Naturally, a pan-commodity scrip of this nature would be subject to concerns regarding the marginal utility value of various commodities, and issuing their affiliated money. In a bank such as this, producer-members would use their products as collateral, in order to gain an interest-free means of exchange. The bank would be unable to offer a flat-rate for most items, as proper prices are a reflection of supply and demand, not bank dictate. Since the bank would not be acting as investor, as in privately-owned capitalist banks, but instead as trustee, as in a mutual or trust organization, the bank should not involve itself in earning profits or dictating the prices of goods, but rather in reflecting the value ascribed in the market by its members.

When a bank takes a profit from loans— interest—, all prices reflect this profit, and scarcity ensues for everyone but the bank, who gains surplus. When a bank is run without a profit, just paying the bankers a salary or wage, money finds an equilibrium at its clearance price, and supply meets demand. In order to prevent a profit, a bank may use tools such as demurrage, whereby money expires alongside the goods it represents, and dividends, whereby profits become redistributed. Dividends and demurrage are not to be praised, however, but are rather safety-nets. It’s best if they are unnecessary. In order to do away with their necessity, it would be essential to issue money perfectly in accord with supply and demand. This is impossible, of course, but it can be approached and approximated, making demurrage and dividends less necessary as time passes.  Traditional banks lack the incentive to do so, but a mutual bank has much incentive.

The bank would adjust its prices with supply and demand. This is called spot-pricing. Spot-pricing is used all of the time. Take, for instance, the business of pawnbroking, which is ages-old. Pawn shops offer customers loans based on collateral. They are constantly having to spot-price and appraise items. A pawnbroker has to know about the products they are appraising, but their knowledge is not intrinsic, it is extrinsic, and the knowledge can be gained by just about anyone. A pawnbroker will contrast the items to be used as collateral with similar items, looking for wear and tear, scratches, and various other kinds of faults. They also have to keep in mind the supply and demand in the local market at the time. If a pawn shop is flooded with a specific item, they will stop accepting it as collateral, or they will lower their rates. At times, pawn shops may also purchase items for resale. The point is, pawn shops make their income, and some of them a very lucrative one, by knowing the market of the goods they are selling.

A mutual bank can be thought of, in a way, as a community-owned pawn shop. Instead of a single owner, partnership, etc. the people who use the bank/shop are the ones who own it, collectively. It may be operated by a few individuals at a time, such as employees or volunteers, but, if they are paid at all, they will not be individuals who make any profit or interest from their capital. Instead, they will be employed by the banking community, and paid a salary or wage equal to the market rate of like services. Their duties will be to appraise items and offer interest-free loans to the community of members, as well as tending to more standard affairs of bank management.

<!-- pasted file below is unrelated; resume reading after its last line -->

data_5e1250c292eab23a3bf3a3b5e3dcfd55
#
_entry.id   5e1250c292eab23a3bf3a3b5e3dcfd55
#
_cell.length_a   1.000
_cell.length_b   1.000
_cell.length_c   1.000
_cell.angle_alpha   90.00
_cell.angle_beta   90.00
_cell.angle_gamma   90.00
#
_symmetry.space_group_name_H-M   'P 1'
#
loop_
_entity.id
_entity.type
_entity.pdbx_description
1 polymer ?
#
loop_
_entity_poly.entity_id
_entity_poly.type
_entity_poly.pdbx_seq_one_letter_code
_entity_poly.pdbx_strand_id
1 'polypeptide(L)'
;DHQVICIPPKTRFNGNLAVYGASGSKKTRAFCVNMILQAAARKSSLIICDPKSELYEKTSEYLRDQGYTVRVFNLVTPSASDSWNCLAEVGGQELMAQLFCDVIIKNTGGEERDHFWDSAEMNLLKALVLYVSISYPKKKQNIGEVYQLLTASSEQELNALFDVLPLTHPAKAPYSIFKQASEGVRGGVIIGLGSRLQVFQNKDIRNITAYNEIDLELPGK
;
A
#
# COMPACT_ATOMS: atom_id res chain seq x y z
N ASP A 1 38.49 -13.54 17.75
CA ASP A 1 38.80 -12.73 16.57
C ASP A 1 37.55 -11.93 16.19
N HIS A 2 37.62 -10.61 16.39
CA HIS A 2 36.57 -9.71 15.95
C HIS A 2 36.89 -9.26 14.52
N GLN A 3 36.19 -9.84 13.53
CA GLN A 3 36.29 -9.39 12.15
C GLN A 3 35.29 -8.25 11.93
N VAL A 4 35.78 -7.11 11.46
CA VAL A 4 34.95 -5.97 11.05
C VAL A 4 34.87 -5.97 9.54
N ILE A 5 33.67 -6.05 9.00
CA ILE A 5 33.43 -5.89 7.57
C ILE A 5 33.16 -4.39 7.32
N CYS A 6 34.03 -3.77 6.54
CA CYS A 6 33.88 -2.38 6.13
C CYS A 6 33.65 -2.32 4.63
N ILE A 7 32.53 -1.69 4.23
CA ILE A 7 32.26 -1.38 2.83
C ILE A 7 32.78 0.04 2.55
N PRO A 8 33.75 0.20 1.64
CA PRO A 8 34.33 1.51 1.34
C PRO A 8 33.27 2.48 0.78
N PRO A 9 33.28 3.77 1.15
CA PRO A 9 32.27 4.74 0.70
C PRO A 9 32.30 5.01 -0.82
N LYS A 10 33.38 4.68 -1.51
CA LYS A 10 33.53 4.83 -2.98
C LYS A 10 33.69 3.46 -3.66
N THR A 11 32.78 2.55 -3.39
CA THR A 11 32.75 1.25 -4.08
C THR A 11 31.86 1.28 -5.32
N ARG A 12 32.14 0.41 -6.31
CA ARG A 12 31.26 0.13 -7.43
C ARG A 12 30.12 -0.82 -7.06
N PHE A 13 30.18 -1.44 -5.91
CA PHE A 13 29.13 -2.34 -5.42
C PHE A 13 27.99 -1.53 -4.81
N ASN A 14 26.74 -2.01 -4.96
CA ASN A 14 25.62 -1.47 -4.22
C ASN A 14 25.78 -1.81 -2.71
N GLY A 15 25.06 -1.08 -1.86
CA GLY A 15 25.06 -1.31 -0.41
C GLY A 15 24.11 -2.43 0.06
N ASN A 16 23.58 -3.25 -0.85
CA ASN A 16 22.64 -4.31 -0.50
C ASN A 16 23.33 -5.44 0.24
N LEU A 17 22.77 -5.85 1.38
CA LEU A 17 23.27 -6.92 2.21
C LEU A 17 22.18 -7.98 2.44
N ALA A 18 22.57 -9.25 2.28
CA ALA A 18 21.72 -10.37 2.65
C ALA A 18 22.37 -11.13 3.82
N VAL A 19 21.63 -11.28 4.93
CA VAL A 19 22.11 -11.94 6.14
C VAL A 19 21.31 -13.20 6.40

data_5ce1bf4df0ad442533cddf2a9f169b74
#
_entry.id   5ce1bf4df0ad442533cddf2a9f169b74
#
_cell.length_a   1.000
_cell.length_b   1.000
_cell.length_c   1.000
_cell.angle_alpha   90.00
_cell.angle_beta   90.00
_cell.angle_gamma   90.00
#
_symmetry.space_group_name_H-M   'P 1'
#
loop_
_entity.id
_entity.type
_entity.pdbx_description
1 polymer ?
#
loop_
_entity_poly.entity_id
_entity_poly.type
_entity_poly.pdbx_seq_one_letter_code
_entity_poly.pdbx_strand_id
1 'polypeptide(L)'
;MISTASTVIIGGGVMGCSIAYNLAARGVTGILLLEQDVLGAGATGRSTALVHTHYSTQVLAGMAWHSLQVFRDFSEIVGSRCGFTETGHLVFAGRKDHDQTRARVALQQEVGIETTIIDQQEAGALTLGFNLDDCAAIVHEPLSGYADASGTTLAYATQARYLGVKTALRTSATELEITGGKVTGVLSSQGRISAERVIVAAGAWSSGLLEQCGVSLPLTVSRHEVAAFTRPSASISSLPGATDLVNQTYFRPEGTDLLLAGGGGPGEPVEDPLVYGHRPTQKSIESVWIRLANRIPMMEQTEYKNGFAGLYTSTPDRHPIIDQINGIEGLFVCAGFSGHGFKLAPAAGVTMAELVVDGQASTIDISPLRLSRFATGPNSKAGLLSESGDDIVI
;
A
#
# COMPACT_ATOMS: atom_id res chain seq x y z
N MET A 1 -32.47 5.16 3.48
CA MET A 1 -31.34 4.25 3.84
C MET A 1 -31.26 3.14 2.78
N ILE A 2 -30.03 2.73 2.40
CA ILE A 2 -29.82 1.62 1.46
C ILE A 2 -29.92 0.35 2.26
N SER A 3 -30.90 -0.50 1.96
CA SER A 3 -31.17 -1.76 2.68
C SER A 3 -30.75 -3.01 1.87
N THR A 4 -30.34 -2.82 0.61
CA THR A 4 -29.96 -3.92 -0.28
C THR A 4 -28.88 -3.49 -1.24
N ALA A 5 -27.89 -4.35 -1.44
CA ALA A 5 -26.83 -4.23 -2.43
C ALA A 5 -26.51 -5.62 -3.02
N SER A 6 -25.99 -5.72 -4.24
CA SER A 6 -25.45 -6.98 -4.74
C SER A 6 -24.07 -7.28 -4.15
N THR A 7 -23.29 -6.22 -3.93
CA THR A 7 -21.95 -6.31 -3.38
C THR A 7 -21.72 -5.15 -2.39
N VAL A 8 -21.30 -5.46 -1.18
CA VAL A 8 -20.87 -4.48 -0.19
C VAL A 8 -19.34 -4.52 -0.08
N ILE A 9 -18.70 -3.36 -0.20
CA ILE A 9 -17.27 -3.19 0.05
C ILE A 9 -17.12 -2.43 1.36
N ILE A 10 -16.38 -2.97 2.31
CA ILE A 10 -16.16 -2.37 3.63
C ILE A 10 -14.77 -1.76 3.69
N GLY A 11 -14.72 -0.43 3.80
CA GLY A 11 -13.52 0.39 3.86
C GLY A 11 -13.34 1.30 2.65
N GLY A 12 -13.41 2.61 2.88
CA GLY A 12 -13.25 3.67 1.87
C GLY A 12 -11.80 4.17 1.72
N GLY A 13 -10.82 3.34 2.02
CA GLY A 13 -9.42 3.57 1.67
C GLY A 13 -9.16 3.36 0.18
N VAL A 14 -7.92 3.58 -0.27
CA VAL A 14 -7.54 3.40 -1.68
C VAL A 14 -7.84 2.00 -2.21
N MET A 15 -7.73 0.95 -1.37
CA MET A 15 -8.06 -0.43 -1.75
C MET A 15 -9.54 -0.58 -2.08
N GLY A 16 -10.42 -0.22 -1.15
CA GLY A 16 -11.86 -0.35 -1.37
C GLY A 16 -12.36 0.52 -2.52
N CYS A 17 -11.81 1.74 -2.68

If carpenters, organized into a cooperative or as independent artisans, bring forward their collateral to the bank, the bankers should be obligated by contract (through the bank’s constitution, which is governed by the members rather than exclusively by the bankers) to offer loans based on the policies of the bank. The bankers will, indeed, need to be informed individuals, capable of handling the duties asked of them, but their duties should be defined by the collectivity. This is not impossible; the affairs of pawn-broking can be learned, and even further developed, by the general populace, and members can make motions to one another to change policy accordingly, demanding officials to follow certain measures, or otherwise face conviction of contract infringement and termination of employment, and, perhaps, worse. Banks should, of course, also allow some leeway, as is necessary in any spot-transaction. Pawn brokers today use things such as appraisal manuals, “blue books,” the internet, and current supply and demand in their own area when they appraise items. A member assembly may demand that a collective employee, such as a broker, follow certain procedures, such as making use of these items, and may also specify a range considered reasonable within which a pawnbroker may define more specific and immediate value concerns. This could be as simple as saying, for instance, a pawnbroker may deviate from the blue book price by up to 15% in a given term. Such policy would be defined, yet flexible. As always, being a democratic organization, a mutual bank is always able to change policy that is deemed destructive or undesirable. If a broker, immersed in the task, feels it necessary to break such a rule, and go outside of the allocated 15%, he or she must first persuade the voting collectivity to change policy. Only under this condition is the broker allowed to stray from current policy, as they, unlike the bankers of today, are restricted by a constitution, which is governed by the membership as a whole. Thus, they need permission from the members, who, collectively, are their employer.